My youngest daughter is finishing up the tail end of her bachelor’s degree, and has been taking a few online classes to help expedite the process. One of those classes is Economics, and apparently her teacher doesn’t explain some of the concepts in understandable ways, so my daughter and I have had several extended text message sessions where she thinks she’s asking a simple question and I end up having to explain something via text that would be better off in a phone call. The crazy part of this is that while texting the answers I get to think about how some of these concepts affect Amerivet Services.

One of the questions had been about Supply and Demand, and I guess for me it’s a matter of symantecs and how complicated you want to make it. For me, I try to keep things simple when applying supply and demand to my business. I look for people and businesses that need what I have to offer, and then find ways to educate them on the fact that I have that service available. Well, maybe it’s not as simple as I thought, but I really try to keep it straight up because I could easily over-analyze it.

One concept that isn’t straightforward at all is elasticity, or the possible price range of a product or service in a given set of conditions. The problem with this is that the conditions change all of the time good or bad, which is why it’s “elastic.” I always call it “what the market will bear” because at any given moment the services we offer could be worth a different amount than we regularly charge. Under certain conditions we can charge more for our services, and under others we’d have to charge less. Of course, this is all at a danger of under-pricing and scaring customers away because they think we’re incompetent, or over-pricing and making them think we’re being arrogant.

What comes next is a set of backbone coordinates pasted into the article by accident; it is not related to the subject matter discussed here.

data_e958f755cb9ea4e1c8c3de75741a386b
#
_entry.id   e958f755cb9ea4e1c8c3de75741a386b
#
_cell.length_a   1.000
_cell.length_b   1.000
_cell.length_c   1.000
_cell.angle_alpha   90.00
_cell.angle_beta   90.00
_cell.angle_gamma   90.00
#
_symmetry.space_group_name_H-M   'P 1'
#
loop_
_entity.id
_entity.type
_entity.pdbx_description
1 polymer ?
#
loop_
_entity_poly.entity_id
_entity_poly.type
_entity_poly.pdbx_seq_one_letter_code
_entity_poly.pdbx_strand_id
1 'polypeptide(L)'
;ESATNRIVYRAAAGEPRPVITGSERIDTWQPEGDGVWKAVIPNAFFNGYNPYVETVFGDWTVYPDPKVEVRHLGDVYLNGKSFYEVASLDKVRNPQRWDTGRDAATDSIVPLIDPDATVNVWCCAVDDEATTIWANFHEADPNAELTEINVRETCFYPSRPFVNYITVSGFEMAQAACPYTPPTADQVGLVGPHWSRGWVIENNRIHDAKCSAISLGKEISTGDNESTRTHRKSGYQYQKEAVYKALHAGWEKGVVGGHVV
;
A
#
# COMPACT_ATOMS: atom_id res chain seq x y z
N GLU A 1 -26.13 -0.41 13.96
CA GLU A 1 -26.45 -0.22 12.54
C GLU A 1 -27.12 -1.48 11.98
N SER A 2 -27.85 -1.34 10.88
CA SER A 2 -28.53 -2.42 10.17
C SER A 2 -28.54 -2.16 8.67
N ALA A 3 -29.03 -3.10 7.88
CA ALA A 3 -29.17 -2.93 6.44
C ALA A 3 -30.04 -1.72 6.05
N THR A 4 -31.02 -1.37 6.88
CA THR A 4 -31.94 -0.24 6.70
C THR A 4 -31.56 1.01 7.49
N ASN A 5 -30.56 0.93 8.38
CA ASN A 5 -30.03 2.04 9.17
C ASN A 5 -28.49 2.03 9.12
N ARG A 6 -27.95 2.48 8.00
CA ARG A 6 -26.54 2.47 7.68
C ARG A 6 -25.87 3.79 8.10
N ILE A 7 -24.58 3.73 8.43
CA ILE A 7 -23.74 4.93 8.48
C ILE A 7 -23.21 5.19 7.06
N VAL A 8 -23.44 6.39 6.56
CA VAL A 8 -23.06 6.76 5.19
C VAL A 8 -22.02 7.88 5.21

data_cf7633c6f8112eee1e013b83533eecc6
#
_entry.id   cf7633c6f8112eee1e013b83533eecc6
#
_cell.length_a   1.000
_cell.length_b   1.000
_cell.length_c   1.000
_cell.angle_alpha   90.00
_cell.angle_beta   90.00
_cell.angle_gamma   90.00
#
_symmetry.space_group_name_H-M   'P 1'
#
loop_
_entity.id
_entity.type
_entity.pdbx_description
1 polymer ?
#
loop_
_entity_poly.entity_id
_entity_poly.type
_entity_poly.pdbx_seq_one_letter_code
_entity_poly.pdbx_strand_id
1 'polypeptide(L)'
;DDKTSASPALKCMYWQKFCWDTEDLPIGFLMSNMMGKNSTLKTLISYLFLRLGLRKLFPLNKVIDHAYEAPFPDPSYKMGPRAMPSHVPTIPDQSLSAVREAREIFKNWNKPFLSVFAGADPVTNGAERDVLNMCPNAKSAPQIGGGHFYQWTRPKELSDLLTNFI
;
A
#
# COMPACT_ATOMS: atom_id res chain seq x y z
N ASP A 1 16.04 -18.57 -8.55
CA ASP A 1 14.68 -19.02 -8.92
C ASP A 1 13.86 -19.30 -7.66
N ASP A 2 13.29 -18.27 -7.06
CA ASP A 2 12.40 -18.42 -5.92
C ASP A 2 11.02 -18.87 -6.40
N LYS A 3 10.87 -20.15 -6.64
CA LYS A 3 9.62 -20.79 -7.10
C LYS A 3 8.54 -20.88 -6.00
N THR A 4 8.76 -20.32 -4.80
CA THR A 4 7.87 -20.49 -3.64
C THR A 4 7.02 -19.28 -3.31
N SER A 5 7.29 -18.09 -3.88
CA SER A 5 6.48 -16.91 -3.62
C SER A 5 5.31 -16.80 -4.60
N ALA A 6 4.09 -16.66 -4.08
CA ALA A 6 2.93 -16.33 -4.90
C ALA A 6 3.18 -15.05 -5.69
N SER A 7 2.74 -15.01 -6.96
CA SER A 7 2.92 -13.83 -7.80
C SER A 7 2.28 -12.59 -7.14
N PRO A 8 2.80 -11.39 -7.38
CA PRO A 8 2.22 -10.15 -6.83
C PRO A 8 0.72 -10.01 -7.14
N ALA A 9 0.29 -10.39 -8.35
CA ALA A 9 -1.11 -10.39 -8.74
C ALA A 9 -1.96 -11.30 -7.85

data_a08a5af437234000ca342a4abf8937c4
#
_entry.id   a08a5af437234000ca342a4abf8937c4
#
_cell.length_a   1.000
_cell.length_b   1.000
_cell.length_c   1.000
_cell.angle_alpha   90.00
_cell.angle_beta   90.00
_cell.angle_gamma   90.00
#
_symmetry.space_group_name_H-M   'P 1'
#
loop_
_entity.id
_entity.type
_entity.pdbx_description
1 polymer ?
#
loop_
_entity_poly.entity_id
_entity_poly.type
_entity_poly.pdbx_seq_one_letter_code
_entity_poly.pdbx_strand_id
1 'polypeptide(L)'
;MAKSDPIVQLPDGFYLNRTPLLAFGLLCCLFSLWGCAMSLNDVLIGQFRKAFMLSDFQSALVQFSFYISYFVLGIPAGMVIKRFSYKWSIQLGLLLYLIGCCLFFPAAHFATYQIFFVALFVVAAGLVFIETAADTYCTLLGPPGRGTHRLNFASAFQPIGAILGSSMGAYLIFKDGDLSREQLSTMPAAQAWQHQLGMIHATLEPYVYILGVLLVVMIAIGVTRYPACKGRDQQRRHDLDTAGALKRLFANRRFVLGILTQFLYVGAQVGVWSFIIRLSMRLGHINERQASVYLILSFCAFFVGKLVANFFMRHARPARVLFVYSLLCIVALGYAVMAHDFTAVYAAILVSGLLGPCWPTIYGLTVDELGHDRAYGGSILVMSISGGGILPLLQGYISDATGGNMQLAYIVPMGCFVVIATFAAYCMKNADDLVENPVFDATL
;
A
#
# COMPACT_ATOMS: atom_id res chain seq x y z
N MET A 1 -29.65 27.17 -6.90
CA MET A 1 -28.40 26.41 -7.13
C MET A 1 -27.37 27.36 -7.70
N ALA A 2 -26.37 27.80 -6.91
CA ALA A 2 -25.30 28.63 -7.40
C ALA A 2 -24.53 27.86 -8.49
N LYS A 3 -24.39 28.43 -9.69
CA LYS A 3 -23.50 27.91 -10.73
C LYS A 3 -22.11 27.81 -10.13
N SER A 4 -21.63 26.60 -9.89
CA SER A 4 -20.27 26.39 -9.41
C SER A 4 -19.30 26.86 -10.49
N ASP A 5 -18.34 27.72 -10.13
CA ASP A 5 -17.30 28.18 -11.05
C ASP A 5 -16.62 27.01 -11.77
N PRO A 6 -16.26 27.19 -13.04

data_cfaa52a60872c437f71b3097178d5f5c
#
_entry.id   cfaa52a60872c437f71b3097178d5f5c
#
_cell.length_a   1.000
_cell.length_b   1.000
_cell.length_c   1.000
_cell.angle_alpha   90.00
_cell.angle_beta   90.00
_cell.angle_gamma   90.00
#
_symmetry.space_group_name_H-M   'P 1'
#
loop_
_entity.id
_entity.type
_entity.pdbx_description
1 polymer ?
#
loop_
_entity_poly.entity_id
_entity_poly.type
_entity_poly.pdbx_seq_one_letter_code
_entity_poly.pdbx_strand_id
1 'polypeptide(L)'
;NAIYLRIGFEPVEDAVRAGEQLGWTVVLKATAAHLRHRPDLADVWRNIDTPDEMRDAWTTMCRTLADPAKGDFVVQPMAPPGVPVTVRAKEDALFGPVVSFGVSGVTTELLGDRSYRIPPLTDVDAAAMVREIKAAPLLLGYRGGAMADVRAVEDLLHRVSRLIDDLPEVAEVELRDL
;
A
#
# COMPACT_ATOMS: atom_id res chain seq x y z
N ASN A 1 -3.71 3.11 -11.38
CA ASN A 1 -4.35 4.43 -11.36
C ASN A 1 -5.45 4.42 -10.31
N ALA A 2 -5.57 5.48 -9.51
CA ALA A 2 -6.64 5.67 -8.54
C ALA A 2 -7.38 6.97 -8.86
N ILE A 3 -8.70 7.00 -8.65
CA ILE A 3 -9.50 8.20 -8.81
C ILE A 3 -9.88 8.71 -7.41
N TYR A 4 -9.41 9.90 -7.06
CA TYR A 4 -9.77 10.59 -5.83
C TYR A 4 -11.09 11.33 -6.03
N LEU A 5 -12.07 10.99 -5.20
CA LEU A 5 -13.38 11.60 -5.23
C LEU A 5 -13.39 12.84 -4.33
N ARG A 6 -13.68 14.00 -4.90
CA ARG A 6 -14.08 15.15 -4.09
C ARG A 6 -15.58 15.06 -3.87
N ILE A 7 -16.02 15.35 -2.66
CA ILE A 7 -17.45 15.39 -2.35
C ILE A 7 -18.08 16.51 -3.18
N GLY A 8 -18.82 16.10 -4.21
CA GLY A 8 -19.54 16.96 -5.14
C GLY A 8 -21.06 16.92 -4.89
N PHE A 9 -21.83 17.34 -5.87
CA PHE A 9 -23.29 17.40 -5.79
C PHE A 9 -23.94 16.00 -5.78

I have a thought or conversation about what the market will bear almost every day. When I’m bidding or quoting work I have to decide what the given market will bear and then decide whether it’s a market where I can make a profit while making a customer feel like they’d like a repeat performance…because profits are REALLY about repeat performances. If a company does a good job and makes a good impression doing it, then hopefully the customer will call them next time they need service, and maybe even tell a friend about the great experience they had at the right price.

The successes Amerivet Services has enjoyed have all been repeat performances, where we’ve been able to demonstrate our abilities to a customer and then have that customer call us again and again. When customers know that we can solve multi-layered problems involving many different trades, we become a valuable resource to them and suddenly our relationship becomes deeper than “a job and a check,” which puts a smile on my face every single time. I absolutely love encore performances because they’re the best proof that we did things right the first time.

One example is a great customer named Al. Al called me a couple of years ago to do some minor repairs on one of his seal coating tanks, and he’s been calling me ever since. Yesterday he sent me a text message because he had a leaky seal on the agitation shaft of his new storage tank, and I agreed to go help him figure out how to adjust the seal pressure this morning. While I was there, he mentioned a hyrdraulic leak and I fixed it as well. I didn’t fire up the welder even once, and yet Al was happy because I’d been able to help him solve a problem. He called me one of the tools in his toolbox…ha ha.

I believe that what makes me a valuable “tool” for Al is that when I go to help him solve a problem, I try to teach him how to solve it himself next time it comes up. You’d think that’s counterproductive because he’d eventually run out of problems that he doesn’t know how to fix, but in my mind this isn’t the case. You see, I’m reasonably certain that Al talks to other people, and when he talks to them he’ll say something like “hey, I know a guy that can help you with that.” To me that’s where business growth comes from, and each time this happens the market will bear just a little more.

Many thanks to Al and all of the other people who’ve been so supportive of Amerivet Services over the years. They’ve helped make elasticity land on the positive side time and time again.